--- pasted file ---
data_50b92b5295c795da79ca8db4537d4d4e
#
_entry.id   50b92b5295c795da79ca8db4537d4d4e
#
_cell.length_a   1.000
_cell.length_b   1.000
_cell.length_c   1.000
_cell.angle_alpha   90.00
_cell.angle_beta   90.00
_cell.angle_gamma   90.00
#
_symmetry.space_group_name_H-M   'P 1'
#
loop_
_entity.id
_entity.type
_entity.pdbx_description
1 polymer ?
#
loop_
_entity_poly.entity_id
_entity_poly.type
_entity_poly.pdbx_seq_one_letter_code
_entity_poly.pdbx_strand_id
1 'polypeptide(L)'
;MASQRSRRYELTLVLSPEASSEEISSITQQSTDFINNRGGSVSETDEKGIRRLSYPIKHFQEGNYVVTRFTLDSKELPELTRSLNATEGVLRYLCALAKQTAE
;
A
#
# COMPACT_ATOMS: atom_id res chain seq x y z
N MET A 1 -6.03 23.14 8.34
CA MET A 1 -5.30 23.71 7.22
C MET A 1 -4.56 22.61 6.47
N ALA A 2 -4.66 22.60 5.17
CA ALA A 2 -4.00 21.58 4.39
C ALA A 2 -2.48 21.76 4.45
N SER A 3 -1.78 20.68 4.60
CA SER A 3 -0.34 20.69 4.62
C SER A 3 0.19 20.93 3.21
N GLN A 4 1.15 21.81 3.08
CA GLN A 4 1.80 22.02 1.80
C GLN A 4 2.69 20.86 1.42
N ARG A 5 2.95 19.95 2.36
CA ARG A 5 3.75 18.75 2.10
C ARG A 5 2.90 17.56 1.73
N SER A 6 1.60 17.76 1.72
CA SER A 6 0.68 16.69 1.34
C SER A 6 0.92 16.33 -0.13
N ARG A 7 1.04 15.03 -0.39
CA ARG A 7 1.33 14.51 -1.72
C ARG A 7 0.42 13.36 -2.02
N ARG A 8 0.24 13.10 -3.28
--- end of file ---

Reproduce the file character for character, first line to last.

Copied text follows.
data_50b92b5295c795da79ca8db4537d4d4e
#
_entry.id   50b92b5295c795da79ca8db4537d4d4e
#
_cell.length_a   1.000
_cell.length_b   1.000
_cell.length_c   1.000
_cell.angle_alpha   90.00
_cell.angle_beta   90.00
_cell.angle_gamma   90.00
#
_symmetry.space_group_name_H-M   'P 1'
#
loop_
_entity.id
_entity.type
_entity.pdbx_description
1 polymer ?
#
loop_
_entity_poly.entity_id
_entity_poly.type
_entity_poly.pdbx_seq_one_letter_code
_entity_poly.pdbx_strand_id
1 'polypeptide(L)'
;MASQRSRRYELTLVLSPEASSEEISSITQQSTDFINNRGGSVSETDEKGIRRLSYPIKHFQEGNYVVTRFTLDSKELPELTRSLNATEGVLRYLCALAKQTAE
;
A
#
# COMPACT_ATOMS: atom_id res chain seq x y z
N MET A 1 -6.03 23.14 8.34
CA MET A 1 -5.30 23.71 7.22
C MET A 1 -4.56 22.61 6.47
N ALA A 2 -4.66 22.60 5.17
CA ALA A 2 -4.00 21.58 4.39
C ALA A 2 -2.48 21.76 4.45
N SER A 3 -1.78 20.68 4.60
CA SER A 3 -0.34 20.69 4.62
C SER A 3 0.19 20.93 3.21
N GLN A 4 1.15 21.81 3.08
CA GLN A 4 1.80 22.02 1.80
C GLN A 4 2.69 20.86 1.42
N ARG A 5 2.95 19.95 2.36
CA ARG A 5 3.75 18.75 2.10
C ARG A 5 2.90 17.56 1.73
N SER A 6 1.60 17.76 1.72
CA SER A 6 0.68 16.69 1.34
C SER A 6 0.92 16.33 -0.13
N ARG A 7 1.04 15.03 -0.39
CA ARG A 7 1.33 14.51 -1.72
C ARG A 7 0.42 13.36 -2.02
N ARG A 8 0.24 13.10 -3.28